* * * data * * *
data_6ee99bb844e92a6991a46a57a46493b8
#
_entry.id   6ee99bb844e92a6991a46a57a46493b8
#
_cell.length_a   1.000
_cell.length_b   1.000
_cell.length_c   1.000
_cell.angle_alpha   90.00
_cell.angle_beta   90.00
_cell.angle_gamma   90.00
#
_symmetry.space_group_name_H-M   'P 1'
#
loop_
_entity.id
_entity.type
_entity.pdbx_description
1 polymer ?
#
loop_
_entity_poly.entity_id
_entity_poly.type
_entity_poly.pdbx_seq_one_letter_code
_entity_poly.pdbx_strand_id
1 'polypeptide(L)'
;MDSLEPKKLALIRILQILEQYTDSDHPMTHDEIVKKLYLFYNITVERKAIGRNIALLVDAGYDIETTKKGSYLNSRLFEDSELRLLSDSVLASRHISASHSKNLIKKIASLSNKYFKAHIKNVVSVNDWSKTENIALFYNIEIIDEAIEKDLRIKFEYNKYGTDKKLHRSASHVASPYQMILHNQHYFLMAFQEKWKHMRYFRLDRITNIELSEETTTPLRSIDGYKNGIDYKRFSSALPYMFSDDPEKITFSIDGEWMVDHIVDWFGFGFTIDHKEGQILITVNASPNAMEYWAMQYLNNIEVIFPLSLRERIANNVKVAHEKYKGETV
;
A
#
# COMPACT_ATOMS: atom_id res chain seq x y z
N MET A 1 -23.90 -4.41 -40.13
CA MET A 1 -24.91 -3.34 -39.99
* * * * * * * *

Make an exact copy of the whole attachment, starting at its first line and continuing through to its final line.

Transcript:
data_6ee99bb844e92a6991a46a57a46493b8
#
_entry.id   6ee99bb844e92a6991a46a57a46493b8
#
_cell.length_a   1.000
_cell.length_b   1.000
_cell.length_c   1.000
_cell.angle_alpha   90.00
_cell.angle_beta   90.00
_cell.angle_gamma   90.00
#
_symmetry.space_group_name_H-M   'P 1'
#
loop_
_entity.id
_entity.type
_entity.pdbx_description
1 polymer ?
#
loop_
_entity_poly.entity_id
_entity_poly.type
_entity_poly.pdbx_seq_one_letter_code
_entity_poly.pdbx_strand_id
1 'polypeptide(L)'
;MDSLEPKKLALIRILQILEQYTDSDHPMTHDEIVKKLYLFYNITVERKAIGRNIALLVDAGYDIETTKKGSYLNSRLFEDSELRLLSDSVLASRHISASHSKNLIKKIASLSNKYFKAHIKNVVSVNDWSKTENIALFYNIEIIDEAIEKDLRIKFEYNKYGTDKKLHRSASHVASPYQMILHNQHYFLMAFQEKWKHMRYFRLDRITNIELSEETTTPLRSIDGYKNGIDYKRFSSALPYMFSDDPEKITFSIDGEWMVDHIVDWFGFGFTIDHKEGQILITVNASPNAMEYWAMQYLNNIEVIFPLSLRERIANNVKVAHEKYKGETV
;
A
#
# COMPACT_ATOMS: atom_id res chain seq x y z
N MET A 1 -23.90 -4.41 -40.13
CA MET A 1 -24.91 -3.34 -39.99